Cell and gene therapies from academia: EMA to help 5 projects going after unmet clinical needs
The European Medicines Agency said Thursday that it’s launching a new pilot program to help academic and other nonprofit researchers developing advanced therapy medicinal products, which includes cell and gene therapies.
Academics have proven to be enormously useful in feeding new products, like chimeric antigen receptor (CAR)-T cell therapies, some of which were first developed by Memorial Sloan Kettering Cancer Center and the University of Pennsylvania, and ushered to the market by biopharma companies. Jean Bennett, formerly with the University of Pennsylvania, also saw her research lead to the approval of gene therapy Luxturna, which Roche now owns.
EMA says that for this pilot it will guide five participants through the regulatory process with the aim to optimize the development of the ATMPs, starting from best practice principles for manufacturing to planning clinical development.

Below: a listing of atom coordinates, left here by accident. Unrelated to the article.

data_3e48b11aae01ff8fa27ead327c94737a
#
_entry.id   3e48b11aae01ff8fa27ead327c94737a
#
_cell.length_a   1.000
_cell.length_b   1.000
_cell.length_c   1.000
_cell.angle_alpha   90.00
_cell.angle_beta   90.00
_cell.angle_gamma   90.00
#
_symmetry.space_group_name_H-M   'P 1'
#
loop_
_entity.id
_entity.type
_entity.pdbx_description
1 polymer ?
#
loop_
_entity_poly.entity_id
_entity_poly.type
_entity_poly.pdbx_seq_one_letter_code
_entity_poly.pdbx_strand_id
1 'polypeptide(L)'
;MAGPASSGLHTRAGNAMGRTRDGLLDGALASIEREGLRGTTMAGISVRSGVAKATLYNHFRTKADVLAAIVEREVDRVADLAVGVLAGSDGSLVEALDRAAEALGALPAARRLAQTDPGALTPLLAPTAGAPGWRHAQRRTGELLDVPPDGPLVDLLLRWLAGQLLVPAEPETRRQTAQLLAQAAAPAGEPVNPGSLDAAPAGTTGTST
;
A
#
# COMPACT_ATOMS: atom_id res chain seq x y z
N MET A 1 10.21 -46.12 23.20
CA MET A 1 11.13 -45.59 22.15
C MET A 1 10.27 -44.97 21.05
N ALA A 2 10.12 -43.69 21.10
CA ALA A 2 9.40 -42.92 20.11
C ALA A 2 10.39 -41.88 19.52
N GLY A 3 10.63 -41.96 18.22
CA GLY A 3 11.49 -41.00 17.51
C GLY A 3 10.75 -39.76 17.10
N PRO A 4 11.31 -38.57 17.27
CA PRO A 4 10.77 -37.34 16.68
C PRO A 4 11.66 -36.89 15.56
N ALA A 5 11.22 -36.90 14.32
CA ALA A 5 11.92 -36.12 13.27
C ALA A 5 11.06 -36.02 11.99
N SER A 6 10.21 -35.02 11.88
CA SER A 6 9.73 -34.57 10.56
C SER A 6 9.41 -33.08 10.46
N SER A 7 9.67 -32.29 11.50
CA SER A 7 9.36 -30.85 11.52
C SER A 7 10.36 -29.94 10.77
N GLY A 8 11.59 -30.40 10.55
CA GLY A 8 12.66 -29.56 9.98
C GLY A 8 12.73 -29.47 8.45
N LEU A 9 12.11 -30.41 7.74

“The pilot’s first participant has already been selected,” EMA said, noting that it’s ARI-0001, a CAR-T product based on patients’ own T cells, developed by the Hospital Clínic Barcelona. The product has already received authorization from the Spanish Agency of Medicines and Medical Devices under a “hospital exemption” approval pathway for the treatment of patients aged >25 years with relapsed/refractory acute lymphoblastic leukemia.
In December 2021, ARI-0001 was granted eligibility to PRIME, EMA’s scheme to support the development of medicines that target an unmet medical need.
“The pilot participants will benefit from all the available regulatory flexibilities and development support measures, such as fee reductions and waivers,” EMA added in a statement. “The progress will be closely monitored, and initial results of the pilot are expected to be available in 3-4 years.”